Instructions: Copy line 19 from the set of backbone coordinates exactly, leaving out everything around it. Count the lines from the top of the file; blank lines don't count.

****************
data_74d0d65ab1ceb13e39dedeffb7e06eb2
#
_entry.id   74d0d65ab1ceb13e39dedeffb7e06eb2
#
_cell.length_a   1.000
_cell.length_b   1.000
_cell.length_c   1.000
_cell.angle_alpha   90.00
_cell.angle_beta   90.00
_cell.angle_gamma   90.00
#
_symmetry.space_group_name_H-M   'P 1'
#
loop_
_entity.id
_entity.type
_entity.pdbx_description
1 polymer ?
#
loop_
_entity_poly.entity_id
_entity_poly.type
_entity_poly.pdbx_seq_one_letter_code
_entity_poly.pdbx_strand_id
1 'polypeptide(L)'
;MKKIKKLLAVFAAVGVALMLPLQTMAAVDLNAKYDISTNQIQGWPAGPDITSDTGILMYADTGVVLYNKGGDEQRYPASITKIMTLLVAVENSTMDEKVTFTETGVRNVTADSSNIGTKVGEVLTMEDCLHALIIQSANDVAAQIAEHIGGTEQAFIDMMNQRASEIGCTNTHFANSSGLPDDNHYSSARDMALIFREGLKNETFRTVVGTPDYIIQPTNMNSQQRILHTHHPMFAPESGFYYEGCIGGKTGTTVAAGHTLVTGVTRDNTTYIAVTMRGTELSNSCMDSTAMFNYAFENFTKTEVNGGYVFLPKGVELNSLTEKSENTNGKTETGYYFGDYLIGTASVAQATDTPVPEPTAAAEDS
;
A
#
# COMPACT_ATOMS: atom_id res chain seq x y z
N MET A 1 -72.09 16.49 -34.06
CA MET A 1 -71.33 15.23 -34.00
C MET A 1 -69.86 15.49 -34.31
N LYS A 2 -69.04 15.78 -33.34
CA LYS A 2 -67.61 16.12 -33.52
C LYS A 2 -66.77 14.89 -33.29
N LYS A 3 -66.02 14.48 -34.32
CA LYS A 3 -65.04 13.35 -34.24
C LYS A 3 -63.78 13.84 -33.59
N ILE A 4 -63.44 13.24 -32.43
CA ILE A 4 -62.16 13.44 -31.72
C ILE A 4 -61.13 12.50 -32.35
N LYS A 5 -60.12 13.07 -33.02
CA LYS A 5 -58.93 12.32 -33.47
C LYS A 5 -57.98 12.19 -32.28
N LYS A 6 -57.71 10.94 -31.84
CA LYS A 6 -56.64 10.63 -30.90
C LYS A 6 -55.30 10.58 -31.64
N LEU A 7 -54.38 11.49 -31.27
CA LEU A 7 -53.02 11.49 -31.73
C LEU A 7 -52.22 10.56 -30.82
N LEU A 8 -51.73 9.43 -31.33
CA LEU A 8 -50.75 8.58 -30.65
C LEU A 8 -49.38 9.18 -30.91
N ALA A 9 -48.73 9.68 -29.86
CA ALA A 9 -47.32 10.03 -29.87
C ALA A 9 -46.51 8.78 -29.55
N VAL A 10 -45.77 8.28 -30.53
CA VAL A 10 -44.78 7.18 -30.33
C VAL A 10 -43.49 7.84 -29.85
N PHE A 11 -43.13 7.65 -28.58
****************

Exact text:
#